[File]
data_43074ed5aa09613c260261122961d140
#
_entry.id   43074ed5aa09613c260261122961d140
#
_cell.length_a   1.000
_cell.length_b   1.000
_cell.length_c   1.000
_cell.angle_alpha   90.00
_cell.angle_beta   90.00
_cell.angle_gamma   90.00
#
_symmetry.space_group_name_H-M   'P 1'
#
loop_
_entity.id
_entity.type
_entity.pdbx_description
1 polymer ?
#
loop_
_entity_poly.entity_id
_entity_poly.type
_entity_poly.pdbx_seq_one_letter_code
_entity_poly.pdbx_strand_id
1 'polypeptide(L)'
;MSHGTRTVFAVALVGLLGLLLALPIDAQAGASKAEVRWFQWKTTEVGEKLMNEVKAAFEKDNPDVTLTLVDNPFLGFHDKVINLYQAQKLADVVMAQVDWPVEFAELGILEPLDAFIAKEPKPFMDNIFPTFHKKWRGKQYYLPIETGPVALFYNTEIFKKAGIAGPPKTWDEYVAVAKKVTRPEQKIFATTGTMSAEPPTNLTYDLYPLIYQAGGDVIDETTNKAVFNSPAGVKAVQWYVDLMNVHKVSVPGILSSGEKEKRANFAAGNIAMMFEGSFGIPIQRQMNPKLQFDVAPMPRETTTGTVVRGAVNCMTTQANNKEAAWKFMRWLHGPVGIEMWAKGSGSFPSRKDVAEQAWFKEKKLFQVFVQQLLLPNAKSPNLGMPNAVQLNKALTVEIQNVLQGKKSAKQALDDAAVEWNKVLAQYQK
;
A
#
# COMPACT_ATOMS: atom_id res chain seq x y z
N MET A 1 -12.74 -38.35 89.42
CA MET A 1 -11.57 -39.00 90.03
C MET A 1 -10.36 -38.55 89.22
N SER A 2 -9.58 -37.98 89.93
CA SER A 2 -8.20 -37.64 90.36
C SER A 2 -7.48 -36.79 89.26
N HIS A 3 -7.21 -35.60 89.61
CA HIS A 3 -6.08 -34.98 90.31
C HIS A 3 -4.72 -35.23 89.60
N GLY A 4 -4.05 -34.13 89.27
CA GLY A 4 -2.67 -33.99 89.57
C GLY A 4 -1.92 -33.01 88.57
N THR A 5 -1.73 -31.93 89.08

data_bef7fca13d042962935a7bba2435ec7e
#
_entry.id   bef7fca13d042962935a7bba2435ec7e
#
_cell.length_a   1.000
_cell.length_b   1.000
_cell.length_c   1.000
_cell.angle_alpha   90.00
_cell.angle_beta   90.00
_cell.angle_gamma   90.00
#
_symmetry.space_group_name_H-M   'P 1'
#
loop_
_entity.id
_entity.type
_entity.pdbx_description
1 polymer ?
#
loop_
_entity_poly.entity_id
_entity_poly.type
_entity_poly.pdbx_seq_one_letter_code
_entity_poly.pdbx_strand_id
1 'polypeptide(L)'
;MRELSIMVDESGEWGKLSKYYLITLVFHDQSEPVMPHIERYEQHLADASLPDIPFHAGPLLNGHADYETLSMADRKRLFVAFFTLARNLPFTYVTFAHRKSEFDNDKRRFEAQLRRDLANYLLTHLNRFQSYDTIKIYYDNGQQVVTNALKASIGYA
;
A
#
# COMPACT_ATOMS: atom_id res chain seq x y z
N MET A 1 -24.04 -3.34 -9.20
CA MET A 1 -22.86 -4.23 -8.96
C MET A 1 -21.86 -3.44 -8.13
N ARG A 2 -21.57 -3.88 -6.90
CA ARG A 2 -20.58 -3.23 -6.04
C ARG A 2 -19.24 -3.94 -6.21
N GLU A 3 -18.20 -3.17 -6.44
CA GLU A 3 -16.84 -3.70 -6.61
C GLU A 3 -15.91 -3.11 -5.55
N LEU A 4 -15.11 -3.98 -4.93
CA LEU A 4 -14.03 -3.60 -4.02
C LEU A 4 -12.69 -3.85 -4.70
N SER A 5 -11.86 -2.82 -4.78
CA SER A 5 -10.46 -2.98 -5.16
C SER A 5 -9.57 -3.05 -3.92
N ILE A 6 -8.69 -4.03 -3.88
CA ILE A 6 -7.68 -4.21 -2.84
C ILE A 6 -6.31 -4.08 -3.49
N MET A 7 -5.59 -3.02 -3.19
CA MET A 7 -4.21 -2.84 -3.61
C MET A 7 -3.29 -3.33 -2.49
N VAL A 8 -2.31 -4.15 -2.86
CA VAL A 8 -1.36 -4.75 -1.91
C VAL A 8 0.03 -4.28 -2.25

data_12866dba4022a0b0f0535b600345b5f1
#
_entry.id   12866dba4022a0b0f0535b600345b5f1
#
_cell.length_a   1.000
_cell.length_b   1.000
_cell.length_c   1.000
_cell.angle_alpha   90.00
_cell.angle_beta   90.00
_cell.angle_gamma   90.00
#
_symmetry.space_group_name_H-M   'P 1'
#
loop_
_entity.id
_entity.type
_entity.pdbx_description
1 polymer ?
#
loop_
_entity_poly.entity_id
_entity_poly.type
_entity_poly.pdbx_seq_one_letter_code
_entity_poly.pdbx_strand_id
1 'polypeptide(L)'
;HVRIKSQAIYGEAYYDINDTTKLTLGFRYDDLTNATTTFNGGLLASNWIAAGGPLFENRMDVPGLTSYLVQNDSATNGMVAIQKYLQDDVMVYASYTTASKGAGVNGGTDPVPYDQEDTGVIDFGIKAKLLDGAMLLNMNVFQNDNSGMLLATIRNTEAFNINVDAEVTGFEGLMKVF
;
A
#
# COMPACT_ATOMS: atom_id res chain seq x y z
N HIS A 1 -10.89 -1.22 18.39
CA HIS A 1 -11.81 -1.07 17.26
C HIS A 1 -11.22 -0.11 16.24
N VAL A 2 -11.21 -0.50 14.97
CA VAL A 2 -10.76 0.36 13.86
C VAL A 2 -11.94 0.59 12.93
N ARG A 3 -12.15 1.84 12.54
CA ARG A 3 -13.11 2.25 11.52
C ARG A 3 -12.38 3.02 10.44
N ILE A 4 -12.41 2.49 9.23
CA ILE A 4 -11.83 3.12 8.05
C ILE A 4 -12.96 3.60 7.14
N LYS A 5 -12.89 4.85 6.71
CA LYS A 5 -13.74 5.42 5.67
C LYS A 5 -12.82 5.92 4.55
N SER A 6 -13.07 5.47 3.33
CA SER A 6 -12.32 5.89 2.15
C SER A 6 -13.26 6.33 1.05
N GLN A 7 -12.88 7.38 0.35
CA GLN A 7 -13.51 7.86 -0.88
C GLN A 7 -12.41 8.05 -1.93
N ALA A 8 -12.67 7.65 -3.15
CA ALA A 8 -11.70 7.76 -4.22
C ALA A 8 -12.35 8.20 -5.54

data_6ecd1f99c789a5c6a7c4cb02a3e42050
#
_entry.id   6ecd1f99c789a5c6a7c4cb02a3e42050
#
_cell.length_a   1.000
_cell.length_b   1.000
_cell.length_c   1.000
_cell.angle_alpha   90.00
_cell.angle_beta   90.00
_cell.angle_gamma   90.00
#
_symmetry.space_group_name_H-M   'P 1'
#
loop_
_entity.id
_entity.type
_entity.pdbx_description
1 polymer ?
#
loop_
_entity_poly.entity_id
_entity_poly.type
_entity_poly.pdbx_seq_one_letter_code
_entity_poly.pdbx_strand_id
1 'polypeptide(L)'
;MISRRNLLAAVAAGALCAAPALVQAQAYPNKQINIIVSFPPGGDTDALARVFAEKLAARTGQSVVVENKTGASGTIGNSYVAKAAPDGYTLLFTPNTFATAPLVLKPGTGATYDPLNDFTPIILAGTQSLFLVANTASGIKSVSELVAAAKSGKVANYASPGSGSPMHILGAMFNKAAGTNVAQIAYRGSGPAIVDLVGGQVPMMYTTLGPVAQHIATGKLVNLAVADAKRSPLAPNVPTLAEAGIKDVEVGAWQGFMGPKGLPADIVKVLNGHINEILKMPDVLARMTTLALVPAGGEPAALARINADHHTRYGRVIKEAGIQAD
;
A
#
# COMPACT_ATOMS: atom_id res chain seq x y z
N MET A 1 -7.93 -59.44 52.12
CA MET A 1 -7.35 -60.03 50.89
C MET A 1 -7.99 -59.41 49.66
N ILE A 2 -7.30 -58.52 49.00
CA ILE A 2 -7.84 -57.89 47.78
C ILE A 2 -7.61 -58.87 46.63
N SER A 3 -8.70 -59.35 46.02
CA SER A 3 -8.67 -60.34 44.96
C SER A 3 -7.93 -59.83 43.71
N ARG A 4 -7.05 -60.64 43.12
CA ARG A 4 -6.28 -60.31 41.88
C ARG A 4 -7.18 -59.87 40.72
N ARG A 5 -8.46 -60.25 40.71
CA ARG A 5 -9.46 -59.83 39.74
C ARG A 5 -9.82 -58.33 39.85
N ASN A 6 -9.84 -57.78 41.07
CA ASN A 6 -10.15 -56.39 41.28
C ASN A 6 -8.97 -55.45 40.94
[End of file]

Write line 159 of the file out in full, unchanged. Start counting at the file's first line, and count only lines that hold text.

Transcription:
_cell.angle_alpha   90.00